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The Lockheed Martin F-35B Lightning II supersonic aircraft, which started its operational testing on the amphibious assault ship USS America.

The Lockheed Martin F-35B Lightning II supersonic aircraft, which started its operational testing on the amphibious assault ship USS America. (Irfan Khan/TNS)

While threats to U.S. national security continue to evolve, as they always do, they are as serious as ever. Potential Russian aggression in Ukraine, for instance, could threaten the hard-maintained European peace and the security of our European NATO allies. Rogue regimes such as Iran and North Korea, meanwhile, always present regional challenges that could erupt into something much larger.

But perhaps the most serious threat we face at present is the one posed by the People’s Republic of China in the Western Pacific. Rapid Chinese advances in hypersonic missile technology and anti-carrier weapons systems are deeply concerning challenges that we must quickly overcome. These could force our carrier fleet to remain too far from the Chinese mainland to be of much help in countering any move on Taiwan.

One of the best weapons in our national arsenal in countering these threats is the F-35 Joint Strike Fighter. It has great prospects but has a complicated history and an even more challenging future. Policy decisions are under consideration in Washington that could see America’s newest fighter plane sidelined, at least for a time, instead of being fielded to push the envelope in its myriad capabilities and to provide us with the tools needed to meet growing and unique threats.

At issue is a debate over the future of the F-35 engine. The heart of the Joint Strike Fighter is the Pratt & Whitney F135 engine currently employed on the aircraft, the next generation evolution of the F-22 Raptor’s F119 engine. While the F135 was cutting edge when it was first fielded in 2009, there is no doubt that the engine now needs an upgrade. As the F-35’s mission requirements have been expanded, so have the demands on the airplane’s power plant, such that the new requirements will exceed the F135’s thrust and thermal management limits within a decade. A propulsion upgrade is needed to help our air assets meet the technological advances of our potential adversaries.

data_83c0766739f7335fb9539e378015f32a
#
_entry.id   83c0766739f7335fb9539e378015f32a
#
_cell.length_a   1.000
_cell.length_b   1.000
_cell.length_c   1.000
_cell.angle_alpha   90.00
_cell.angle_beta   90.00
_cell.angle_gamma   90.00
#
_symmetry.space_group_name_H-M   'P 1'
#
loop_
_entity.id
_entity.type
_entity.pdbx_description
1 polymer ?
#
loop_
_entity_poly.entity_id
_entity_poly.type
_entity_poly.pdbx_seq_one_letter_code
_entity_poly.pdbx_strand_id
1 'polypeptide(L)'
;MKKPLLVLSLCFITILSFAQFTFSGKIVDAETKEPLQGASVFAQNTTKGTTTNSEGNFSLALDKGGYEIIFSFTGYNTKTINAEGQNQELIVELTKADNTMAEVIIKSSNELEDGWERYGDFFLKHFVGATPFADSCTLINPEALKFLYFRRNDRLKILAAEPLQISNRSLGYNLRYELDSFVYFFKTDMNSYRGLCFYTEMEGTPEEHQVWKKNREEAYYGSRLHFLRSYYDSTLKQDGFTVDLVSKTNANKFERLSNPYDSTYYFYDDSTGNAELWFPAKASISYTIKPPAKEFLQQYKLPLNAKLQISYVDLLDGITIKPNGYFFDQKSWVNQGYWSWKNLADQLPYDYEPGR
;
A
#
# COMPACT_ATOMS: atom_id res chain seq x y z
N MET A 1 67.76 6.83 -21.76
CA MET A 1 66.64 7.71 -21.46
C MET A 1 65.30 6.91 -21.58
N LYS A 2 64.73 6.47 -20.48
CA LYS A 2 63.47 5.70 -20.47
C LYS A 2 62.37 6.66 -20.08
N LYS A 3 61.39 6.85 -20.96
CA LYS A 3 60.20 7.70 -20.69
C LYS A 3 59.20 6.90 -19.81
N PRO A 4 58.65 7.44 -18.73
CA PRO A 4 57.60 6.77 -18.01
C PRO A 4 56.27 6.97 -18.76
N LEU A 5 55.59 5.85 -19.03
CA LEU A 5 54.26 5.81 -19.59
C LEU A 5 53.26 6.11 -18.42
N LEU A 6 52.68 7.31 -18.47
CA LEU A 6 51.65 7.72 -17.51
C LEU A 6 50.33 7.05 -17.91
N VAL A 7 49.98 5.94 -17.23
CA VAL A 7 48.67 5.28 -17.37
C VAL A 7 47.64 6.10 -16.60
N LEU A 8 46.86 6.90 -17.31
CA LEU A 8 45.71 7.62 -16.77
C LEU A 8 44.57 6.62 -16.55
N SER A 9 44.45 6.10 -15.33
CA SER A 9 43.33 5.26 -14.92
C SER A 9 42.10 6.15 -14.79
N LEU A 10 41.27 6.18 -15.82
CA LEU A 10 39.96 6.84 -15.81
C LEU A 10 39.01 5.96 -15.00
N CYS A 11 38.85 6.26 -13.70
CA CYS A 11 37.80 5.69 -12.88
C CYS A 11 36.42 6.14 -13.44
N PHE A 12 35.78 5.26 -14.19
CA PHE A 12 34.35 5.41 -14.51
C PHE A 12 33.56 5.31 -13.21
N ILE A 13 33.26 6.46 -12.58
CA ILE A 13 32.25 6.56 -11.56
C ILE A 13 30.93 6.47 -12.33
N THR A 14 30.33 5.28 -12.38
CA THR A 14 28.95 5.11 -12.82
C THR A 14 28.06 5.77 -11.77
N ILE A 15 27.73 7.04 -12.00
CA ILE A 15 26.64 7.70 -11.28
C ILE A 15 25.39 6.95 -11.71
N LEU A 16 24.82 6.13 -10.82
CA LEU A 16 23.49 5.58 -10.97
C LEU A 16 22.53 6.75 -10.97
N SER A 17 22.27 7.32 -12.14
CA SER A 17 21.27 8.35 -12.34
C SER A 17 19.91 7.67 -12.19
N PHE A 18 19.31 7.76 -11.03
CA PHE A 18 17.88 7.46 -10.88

Fortunately, plans are in place for an upgrade to the existing engine. The Enhanced Engine Package meets or exceeds all the enhanced requirements, increasing thrust and range by 10%, improving thermal management by 50%, and providing the V/STOL version, the F-35B, with up to 5% increased vertical lift. The best part is that since this is a retrofit of an existing engine, there is little risk of losing any of the engine’s proven capabilities, and insofar as the same supply chain, contractors and parts will be used, the modernized engine can be on the line in a relatively short time, with minimal disruptions and some control of costs.

Which makes it puzzling why there are some in Congress and the White House who are advocating for the development of an entirely new engine for the F-35 instead. Starting from scratch may sound good on paper, but the reality is that trying to field a whole new engine on our most advanced strike aircraft would be fraught with issues.

In the first place, designing a new engine and getting it onto airframes, as well as going through all the testing that will be required, takes time. This precious commodity cannot be wasted with so much potentially at stake. Second, a new engine means a whole new supply chain, new vendors, new parts, all of which add up to bureaucratic headaches and growing pains, when what our pilots need is an engine that allows them to do what they and their aircraft are asked.

Most importantly, from the viewpoint of a former combat pilot, is the risk of replacing an engine that we know with one we do not. Our pilots take enough risks every time they strap in, especially in an evolving and increasingly dangerous threat environment, without having to worry about the countless number of things that can go wrong with breaking in a whole new engine. Reliability is the supreme virtue when you are in the air, and when you have an engine that has already been through the ringer, and is proven, it makes far more sense to make necessary improvements to that existing system rather than to undo all the work that went into it and go back to the drawing board.

The F-35 will be a major part of our nation’s and our allies’ defense for the next several decades. The threats and challenges our commanders and pilots face demand that they have the best, most reliable equipment in their hands. The F135 engine needs to be updated, and those updates must happen; but it is far better to make those updates to an existing, known, reliable platform than to roll the dice on an entirely new, unproven engine. There is far too much at stake to commit to such gambles.

Col. Gary Tobey is a former U.S. Navy jet attack pilot with 188 combat missions, mostly over North Vietnam. He is the former commander of the Civil Air Patrol in Colorado, then of the five-state Rocky Mountain Region.

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